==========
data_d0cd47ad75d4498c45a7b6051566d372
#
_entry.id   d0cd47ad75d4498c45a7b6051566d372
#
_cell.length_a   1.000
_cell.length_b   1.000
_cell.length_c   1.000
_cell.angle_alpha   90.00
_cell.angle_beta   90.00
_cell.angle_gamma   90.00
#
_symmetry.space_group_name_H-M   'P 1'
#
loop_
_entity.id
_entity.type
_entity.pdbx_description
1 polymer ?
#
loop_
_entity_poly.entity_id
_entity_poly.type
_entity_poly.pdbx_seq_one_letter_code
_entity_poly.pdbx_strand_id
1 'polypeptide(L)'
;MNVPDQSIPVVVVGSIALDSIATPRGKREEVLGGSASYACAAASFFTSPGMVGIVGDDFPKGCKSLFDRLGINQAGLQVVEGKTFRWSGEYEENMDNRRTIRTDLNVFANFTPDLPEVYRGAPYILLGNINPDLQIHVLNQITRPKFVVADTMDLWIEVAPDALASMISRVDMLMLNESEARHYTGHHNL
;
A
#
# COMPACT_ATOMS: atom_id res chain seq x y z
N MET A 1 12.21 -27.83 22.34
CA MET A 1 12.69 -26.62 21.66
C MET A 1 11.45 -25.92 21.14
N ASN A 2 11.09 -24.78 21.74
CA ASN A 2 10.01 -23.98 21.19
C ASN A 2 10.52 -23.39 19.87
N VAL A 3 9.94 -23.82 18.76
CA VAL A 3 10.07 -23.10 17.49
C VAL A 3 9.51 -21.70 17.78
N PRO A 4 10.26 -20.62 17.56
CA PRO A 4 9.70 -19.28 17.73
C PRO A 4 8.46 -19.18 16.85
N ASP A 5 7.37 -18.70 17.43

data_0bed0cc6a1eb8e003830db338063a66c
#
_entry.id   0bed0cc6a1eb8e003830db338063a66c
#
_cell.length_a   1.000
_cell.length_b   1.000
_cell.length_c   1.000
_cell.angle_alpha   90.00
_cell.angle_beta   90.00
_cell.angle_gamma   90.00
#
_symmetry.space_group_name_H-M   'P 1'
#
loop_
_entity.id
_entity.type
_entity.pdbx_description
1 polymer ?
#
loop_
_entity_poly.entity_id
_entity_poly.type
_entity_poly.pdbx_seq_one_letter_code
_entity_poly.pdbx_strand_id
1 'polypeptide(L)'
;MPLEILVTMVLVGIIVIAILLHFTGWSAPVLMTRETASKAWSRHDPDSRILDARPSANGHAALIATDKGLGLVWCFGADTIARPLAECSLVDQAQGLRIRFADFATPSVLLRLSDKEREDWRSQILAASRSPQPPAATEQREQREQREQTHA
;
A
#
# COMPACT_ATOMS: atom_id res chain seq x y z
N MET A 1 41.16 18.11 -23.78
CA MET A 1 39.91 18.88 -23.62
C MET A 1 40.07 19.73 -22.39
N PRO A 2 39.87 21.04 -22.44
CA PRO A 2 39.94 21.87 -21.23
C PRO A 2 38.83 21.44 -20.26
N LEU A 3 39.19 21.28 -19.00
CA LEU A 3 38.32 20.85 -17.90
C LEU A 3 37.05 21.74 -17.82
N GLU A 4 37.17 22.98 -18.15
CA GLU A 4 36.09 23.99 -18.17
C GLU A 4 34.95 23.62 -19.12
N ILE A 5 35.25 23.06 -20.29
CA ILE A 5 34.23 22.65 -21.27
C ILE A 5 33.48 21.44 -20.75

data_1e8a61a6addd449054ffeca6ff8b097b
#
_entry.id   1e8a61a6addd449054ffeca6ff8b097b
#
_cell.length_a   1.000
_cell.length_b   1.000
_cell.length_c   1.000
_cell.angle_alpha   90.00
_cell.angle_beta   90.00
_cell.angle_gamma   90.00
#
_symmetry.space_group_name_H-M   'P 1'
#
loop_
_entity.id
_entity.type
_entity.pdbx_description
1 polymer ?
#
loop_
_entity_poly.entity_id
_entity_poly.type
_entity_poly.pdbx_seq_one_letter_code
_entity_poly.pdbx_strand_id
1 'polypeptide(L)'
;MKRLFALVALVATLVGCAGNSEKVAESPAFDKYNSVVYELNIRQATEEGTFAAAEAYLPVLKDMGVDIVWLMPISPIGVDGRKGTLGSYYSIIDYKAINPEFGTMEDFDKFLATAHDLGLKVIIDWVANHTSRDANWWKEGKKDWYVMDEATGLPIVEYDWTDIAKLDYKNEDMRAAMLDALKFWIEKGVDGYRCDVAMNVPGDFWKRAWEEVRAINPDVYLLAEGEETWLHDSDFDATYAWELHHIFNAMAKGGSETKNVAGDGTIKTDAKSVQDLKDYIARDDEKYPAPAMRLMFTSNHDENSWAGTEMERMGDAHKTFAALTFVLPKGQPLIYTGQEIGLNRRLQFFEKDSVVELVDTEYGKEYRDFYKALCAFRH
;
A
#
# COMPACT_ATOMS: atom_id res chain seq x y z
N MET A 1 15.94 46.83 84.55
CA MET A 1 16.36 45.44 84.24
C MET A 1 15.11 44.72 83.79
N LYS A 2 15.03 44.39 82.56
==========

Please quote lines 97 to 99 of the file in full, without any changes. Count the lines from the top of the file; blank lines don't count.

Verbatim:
_cell.angle_beta   90.00
_cell.angle_gamma   90.00
#